Review Summary: "So the world is spinning faster, are you dizzy when you're stoned?"8 of 8 thought this review was well written
Many bands have attempted to produce a double album in their career. Pink Floyd and The Beatles pulled it off, and George Harrison even got a triple album to work. While Physical Graffiti isn't the best double album around, it certainly is very entertaining and worth a listen. Keep in mind that this is considered to be Zeppelin's masterpiece (with the exception of Zoso, of course).
A few years ago when I first attempted to listen to this great work of genius, I wasn't nearly the Zeppelin fan I am today. In fact I was only a (dare I say it?) singles fan. So all I was really interested in was, you guessed it, the singles. The hits. Then I went out and got this album for myself a year or so ago, and man was I blown away. I mean AMAZED. This album really has it all. There are the huge heavy rockers, the quiet mellow ballads, some Eastern-influenced heavy metal hitters, acoustic numbers. This is probably Led Zeppelin at their most diverse and maybe even best.
Of course, everyone knows the mighty "Kashmir". Its DADGAD guitar tuning, its orchestration, its mystical lyrics. And the fact that it's eight and a half minutes long. Now, I'm all for Zeppelin's long songs, but I'm just gonna come out and say it: this one wears thin on me. It's a great song, but there's really no soloing, that riff can kind of get annoying in the wrong mood, and lets face it it's too lengthy. Still it is one of the classic Zeppelin numbers, and fortunately there are five other songs on disc one, each one seeming to surpass the next. "The Rover" is a flat-out MONSTER. A grooving riff, outstanding rhythms, and one of Jimmy's best solos too. This all adds up to being a classic, but sadly this song isn't recognized as much as it should be. That's a common trend on this album, especially the second disc. There are many underrated gems, which can be a good thing seeing as that way the listener hasn't grown tired of hearing these phenonmenal tracks on classic rock radio over and over and over. Really, that's a plus for whoever is hearing this for the first time.
"Custard Pie" adds another cool riff, while "Houses of the Holy" gives off a tone that makes you want to get up and move. Really I'm not sure why it wasn't used on the album of the same name, as it would've fit right in on there. No matter, though, as it gives Graffiti another great one. Speaking of great ones, "Trampled Underfoot" is a funky, John Paul Jones keyboard driven foot-stomper that's sure to delight, and "In My Time Of Dying" is an eleven-minute plus epic that was clearly influenced by delta blues legends. Page and Plant play together, if you will, at the slow parts as Robert moans "In my time of dying....want no one to mourn." I believe this is one of the songs Zeppelin "stole" although they do what they do best after "theivery" by making it their own. Yes, the song can get repetitive, but really it's a jamming song that even features Jimmy playing slide guitar.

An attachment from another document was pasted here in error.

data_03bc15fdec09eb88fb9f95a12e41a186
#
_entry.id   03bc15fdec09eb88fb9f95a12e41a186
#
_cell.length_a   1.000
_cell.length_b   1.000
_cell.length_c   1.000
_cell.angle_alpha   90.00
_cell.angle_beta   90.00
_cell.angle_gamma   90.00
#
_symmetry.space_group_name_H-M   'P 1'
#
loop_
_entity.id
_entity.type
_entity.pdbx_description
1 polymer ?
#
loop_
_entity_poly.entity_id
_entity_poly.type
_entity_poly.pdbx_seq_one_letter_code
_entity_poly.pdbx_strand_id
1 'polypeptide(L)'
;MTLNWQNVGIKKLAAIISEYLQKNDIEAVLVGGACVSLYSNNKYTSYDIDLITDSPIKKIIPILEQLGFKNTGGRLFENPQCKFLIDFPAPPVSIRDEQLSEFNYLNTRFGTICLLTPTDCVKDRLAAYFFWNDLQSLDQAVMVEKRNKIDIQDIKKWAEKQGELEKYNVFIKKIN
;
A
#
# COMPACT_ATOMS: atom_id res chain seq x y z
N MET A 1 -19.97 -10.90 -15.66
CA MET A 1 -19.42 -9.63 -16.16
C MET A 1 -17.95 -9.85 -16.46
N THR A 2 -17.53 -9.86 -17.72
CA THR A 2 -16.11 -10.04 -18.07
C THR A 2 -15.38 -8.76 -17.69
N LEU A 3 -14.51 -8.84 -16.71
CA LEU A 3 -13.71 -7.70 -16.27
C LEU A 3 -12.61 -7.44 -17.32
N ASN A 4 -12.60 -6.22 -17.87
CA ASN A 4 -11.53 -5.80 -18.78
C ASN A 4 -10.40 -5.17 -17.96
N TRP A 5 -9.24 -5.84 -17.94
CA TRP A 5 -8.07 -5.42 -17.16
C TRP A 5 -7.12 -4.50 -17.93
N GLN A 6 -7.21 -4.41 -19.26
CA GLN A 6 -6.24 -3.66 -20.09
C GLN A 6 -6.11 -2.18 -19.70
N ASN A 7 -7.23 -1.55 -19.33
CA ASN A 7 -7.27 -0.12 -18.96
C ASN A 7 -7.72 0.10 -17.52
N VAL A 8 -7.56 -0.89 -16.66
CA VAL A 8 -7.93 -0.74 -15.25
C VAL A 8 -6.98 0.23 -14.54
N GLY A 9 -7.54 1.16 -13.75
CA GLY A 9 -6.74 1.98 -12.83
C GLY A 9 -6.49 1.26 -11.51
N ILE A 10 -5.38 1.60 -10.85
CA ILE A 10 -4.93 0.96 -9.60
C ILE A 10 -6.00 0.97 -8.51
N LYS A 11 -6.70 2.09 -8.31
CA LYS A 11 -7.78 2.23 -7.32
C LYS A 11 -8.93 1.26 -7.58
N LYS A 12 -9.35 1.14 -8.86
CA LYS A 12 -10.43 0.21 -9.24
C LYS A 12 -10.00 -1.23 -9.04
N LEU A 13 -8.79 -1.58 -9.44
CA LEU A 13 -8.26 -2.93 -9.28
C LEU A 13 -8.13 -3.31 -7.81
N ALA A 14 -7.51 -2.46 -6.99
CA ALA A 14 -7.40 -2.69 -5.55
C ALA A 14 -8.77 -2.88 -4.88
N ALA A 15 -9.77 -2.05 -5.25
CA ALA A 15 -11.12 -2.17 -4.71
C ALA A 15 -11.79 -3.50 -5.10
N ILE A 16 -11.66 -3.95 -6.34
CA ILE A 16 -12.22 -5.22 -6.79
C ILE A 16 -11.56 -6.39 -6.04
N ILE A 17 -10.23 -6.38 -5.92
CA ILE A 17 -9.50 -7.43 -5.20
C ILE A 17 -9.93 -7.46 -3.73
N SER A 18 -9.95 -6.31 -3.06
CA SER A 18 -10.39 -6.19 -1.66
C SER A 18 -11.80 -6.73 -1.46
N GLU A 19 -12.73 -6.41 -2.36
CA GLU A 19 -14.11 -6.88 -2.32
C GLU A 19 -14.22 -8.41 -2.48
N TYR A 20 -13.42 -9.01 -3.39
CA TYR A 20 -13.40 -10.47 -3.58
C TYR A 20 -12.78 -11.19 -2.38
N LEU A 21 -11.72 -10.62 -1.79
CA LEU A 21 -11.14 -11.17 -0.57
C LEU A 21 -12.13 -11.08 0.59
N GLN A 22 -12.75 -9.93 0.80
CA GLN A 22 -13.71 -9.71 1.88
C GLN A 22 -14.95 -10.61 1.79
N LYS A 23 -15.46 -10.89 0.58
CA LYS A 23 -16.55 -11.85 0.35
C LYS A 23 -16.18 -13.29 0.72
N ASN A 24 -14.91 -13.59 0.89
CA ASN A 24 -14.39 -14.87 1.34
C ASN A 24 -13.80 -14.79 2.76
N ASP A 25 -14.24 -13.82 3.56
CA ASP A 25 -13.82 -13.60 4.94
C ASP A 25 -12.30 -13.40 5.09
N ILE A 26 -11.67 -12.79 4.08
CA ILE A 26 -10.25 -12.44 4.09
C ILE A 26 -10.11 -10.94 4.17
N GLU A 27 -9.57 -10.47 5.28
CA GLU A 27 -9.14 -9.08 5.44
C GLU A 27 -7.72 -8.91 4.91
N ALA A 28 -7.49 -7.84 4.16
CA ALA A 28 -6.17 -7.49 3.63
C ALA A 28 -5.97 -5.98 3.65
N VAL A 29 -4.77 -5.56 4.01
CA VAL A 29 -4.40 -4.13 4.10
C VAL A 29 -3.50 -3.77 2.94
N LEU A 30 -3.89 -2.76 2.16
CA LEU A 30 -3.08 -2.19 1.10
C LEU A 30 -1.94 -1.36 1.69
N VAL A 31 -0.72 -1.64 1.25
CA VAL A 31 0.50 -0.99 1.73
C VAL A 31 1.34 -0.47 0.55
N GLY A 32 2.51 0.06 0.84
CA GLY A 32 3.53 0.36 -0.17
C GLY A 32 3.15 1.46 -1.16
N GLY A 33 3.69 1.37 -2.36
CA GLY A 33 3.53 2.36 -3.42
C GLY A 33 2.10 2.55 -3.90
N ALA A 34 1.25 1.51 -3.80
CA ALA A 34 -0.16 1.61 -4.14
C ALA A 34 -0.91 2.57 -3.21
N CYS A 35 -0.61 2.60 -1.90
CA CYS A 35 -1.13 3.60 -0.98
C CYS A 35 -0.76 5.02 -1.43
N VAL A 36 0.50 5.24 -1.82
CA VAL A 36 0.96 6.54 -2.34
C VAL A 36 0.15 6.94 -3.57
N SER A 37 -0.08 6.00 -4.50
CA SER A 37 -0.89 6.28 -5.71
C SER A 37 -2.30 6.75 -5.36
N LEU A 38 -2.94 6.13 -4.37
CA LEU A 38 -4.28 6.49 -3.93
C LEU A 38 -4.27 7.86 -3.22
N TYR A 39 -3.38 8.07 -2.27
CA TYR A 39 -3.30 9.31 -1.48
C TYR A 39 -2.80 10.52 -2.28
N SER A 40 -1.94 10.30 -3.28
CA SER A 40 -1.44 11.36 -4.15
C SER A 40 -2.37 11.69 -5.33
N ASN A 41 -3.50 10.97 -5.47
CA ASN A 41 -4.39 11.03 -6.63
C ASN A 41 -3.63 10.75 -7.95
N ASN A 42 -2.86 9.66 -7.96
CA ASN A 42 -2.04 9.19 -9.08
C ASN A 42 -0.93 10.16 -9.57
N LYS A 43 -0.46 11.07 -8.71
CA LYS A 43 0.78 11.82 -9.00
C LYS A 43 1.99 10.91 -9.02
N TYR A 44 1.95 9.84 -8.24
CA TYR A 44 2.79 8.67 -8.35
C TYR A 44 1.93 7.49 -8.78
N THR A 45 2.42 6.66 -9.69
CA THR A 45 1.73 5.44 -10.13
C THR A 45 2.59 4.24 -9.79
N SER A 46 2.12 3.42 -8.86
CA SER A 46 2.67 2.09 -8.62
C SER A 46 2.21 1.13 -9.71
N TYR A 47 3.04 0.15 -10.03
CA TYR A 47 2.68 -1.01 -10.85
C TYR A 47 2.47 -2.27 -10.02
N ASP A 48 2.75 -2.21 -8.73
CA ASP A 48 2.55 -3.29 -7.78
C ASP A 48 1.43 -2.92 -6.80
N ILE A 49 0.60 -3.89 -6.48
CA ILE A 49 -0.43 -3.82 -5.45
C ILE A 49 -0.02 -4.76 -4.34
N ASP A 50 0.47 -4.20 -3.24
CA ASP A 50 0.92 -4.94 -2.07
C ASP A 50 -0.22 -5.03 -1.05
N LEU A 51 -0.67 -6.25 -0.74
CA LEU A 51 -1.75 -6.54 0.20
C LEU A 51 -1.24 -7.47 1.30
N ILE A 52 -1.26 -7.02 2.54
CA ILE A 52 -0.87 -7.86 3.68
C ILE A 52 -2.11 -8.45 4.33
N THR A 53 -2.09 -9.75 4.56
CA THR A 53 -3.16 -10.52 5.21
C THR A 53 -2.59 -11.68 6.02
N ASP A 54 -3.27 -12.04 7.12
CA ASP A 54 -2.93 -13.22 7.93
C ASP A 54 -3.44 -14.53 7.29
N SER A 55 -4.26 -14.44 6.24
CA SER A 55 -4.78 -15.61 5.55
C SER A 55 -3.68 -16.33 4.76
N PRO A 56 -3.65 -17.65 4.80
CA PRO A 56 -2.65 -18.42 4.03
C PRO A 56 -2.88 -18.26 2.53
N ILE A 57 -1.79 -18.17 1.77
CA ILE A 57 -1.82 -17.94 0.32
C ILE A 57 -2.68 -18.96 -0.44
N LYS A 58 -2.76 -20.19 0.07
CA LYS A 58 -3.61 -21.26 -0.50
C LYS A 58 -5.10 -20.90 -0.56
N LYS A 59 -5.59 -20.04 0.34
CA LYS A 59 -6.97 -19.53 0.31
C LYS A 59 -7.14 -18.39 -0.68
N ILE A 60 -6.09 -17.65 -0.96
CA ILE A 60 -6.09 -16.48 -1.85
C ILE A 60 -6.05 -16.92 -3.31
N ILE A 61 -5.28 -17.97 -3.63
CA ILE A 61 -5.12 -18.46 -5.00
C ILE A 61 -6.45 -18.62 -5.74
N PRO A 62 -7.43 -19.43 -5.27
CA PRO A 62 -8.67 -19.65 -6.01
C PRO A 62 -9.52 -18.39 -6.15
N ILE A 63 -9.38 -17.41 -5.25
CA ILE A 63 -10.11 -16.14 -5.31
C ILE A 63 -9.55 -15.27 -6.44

As outstanding as the first disc is, it's arguably part two that gets the job done. More Eastern influences open it with "In The Light" that's probably my favorite "long song" on the record (under the category of eight minutes and up). Its another of the bands forgotten jewels that really stsrts disc two off in the right direction. If you're a fan of previous Zeppelin rockers such as "Heartbreaker" and "Black Dog" then look no further for more. "Night Flight", "The Wanton Song", and "Sick Again" each pack a wallop with swaggering guitar riffs and powerhouse drumming from Bonzo. "Bron-Y-Aur" is the shortest song, a two minute acoustic instumental where Page can shine yet again. "Down By The Seaside" is slow but worth a listen, while "Ten Years Gone" easily makes my all-time top ten for Zeppelin and is my favorite on the album. Its beautiful guitar work in the beginning, mixed with the loud and strong band that comes in behind add up to an amazing tune. The solo is perhaps the best Jimmy has ever played in terms of instrumentation and passion. He doesn't just shred his notes; he plays them tonefully and with heart and soul. Plant's voice gets to me after the solo when he cries
"Do you ever really need somebody, really need 'em bad?
Did you ever really want somebody, the best love you ever had.
Do you ever remember me baby? Did it feel so good?
Cause it was just the first time, and you knew you would."
These lines seem to choke me up a bit and Plant sings them excellently. This song really demonstrates the bands ability to rock hard and seem loud, even when they're playing softly. Unfortunately, all great things must come to an end, for after this masterpiece and the previously mentioned unknown classic "The Wanton Song", the boys deliver filler. Even more depressing is the fact that the two (yes, two) filler songs appear back to back. "Boogie With Stu" is frankly a boring song that lacks quality production and sounds like a slowed down version of "Rock 'N Roll" without the intensity, while "Black Country Woman" doesn't fair much better and leaves me uninterested and ready for it all to end. Thankfully, aforementioned "Sick Again" ends the double album in a bang and makes the listener regret wishing for it all to end.
Yes, the double album can boost popularity and fanbase, but it can also bring a band straight into the ground. With Led Zeppelin you knew the latter wasn't going to happen. Although two or three songs could have been omitted entirely, there really isn't anything to complain about on this one other than filler. It's true when they say this one has something for everybody. Just don't make the mistake I once did of not giving this whole album a chance, as it is probably their best album behind II and maybe Zoso.
-In My Time Of Dying
-The Wanton Song
-Ten Years Gone
-In The Light
-Ten Years Gone
-Some songs can get boring and repetitive
-Filler towards the end